Boustany Seeks Medical Middle
After a neck and back condition effectively ended Dr. Charles Boustany’s career as a surgeon in 2003, he applied for a family health insurance policy with Blue Cross Blue Shield, the same carrier that had provided his practice with coverage for 14 years.
The company initially denied his family coverage because of Boustany’s pre-existing condition.
Unlike most people who are denied coverage, Boustany — now the Republican Congressman from Louisiana’s 7th district — had served on one of the insurer’s physician advisory boards for years, so he was able to contact Blue Cross Blue Shield senior management to argue that his family shouldn’t have been denied coverage because of his health problem.
“They subsequently insured my family,— he said. “It made me think: If I’m dealing with this and I know how the system works, what do other families do?—
Six years later, Boustany has positioned himself on the front lines of the health care reform debate, working with Democrats to find areas of bipartisan consensus on issues such as banning discrimination by insurance companies based on pre-existing conditions.
Boustany, who worked as a cardiac surgeon for more than 20 years before coming to Congress, remained largely unknown on the national scene until September, when Republican leadership tapped him to give the GOP’s response to President Barack Obama’s address to the joint session of Congress.
“I think the reasons behind it were — I’ve been very engaged in health care reform, I’m on the Ways and Means Committee and, as a physician, I brought a level of credibility,— Boustany said.
The address catapulted the soft-spoken, third-term Member into the national arena, but it was comments that he made after the speech on MSNBC that have enhanced his role in the health care debate.
“After I gave the address and I did some subsequent press interviews … and mentioned there was some common ground between Republicans and Democrats on insurance reform,— Boustany said.
Upon hearing Republicans acknowledging publicly that there was common ground on the highly partisan issue, Majority Leader Steny Hoyer (D-Md.), half in jest, told reporters that he would be glad to meet with Republicans to discuss those areas where they felt compromises on health care reform were possible.
Boustany seized on the opportunity.
“Steny Hoyer opened the door and so he gave us that opening. We sent a letter saying we were happy to meet with him,— he said.
Boustany asked Hoyer during the 20-minute meeting several weeks ago to give the green light for a bipartisan group of lawmakers to begin meeting and talking about areas where Democrats and Republicans might agree on health care reform.
Hoyer, along with Minority Leader John Boehner (R-Ohio), approved the idea.
Boustany and fellow Ways and Means member Rep. Xavier Becerra (D-Calif.) convened the first meeting of the group last week and planned on meeting for a second time today.
While many observers have dismissed the meetings as an exercise in futility, Boustany said he is unconcerned with whether the group ever produces anything substantive.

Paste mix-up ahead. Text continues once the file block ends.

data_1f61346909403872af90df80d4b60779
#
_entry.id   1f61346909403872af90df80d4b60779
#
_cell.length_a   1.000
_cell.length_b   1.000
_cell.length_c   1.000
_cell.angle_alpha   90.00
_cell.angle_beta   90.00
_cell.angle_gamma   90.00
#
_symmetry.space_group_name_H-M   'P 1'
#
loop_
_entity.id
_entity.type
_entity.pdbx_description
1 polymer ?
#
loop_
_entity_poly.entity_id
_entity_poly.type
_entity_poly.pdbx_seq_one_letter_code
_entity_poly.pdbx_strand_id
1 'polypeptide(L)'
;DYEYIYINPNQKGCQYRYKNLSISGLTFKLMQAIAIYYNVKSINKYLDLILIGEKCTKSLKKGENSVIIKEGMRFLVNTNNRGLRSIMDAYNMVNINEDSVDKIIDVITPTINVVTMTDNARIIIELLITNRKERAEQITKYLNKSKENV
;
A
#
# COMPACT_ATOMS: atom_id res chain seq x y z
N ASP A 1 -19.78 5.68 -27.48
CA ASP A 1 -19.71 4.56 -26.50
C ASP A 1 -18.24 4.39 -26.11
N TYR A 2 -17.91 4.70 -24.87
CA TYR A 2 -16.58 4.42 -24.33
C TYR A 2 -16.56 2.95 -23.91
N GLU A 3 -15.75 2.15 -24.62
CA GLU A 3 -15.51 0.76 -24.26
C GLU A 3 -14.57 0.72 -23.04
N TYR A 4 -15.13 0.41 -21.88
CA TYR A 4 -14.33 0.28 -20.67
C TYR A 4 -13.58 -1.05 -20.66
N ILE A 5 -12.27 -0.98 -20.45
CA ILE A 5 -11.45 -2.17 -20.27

“I think if we are building relationships across the aisle, that we are not just giving lip service to bipartisanship but actually [having] sort of a willingness to work together,— Boustany said. “It may pay dividends in the future.—
Becerra described Boustany as a substantive and very open lawmaker.
“We are taking a realistic view of this, a long view, but along with that [we have formed] a stronger working relationship and a growing friendship,— Becerra said.
Mark Isakowitz, a partner at the government relations firm Fierce, Isakowitz and Blalock and a longtime Boustany friend, said, “Charles has become the textbook example of how a Member has methodically planned his success and achieved it.—
Ex-Rep. Jim McCrery (R-La.), former ranking member of the Ways and Means Committee, helped Boustany achieve one of those goals, pushing Boehner to support Boustany as his replacement on the committee after McCrery decided to make the 111th Congress his last.
After he secured Boehner’s support, McCrery helped Boustany navigate the Steering Committee process and eventually saw him get a seat on the tax-writing committee.
“His demeanor is typically Southern, gentlemanly, [which is] a good package to put out front on the health care debate,— McCrery said. “But he is also tough enough to hold his ground in those talks and hold the Republican Conference’s positions as well.—
Rep. Dave Camp (R-Mich.), the current ranking member of the Ways and Means Committee, said Boustany’s background provides a unique perspective and his knowledge extends far beyond health care reform.
“As the ranking member of the Oversight Subcommittee, he has been pursuing our agenda aggressively, whether it is protecting taxpayers in seeking hearings on [the Association of Community Organizations for Reform Now] or exploring how the poorly crafted Buy American’ provisions are actually hindering job creation,— Camp said. “He has been an important part of our team, and I expect him to continue in that role.—
Boustany predicted he would be involved in tax reform over the next year, but he said he and his staff had focused so heavily on achieving a position on the Ways and Means Committee that he was still deciding where he wanted to take his career in Congress over the long term.
“I want to be influential as a legislator. I think our constituents send us up here to solve apparently very difficult problems,— Boustany said. “I love nothing more than a challenge. I want to dig in before I finish with a career here in Congress — be known as someone who was a really seriously legislator, who had really good ideas and was wiling to work across the aisle to get broad consensus to solve some of these problems the country is facing.—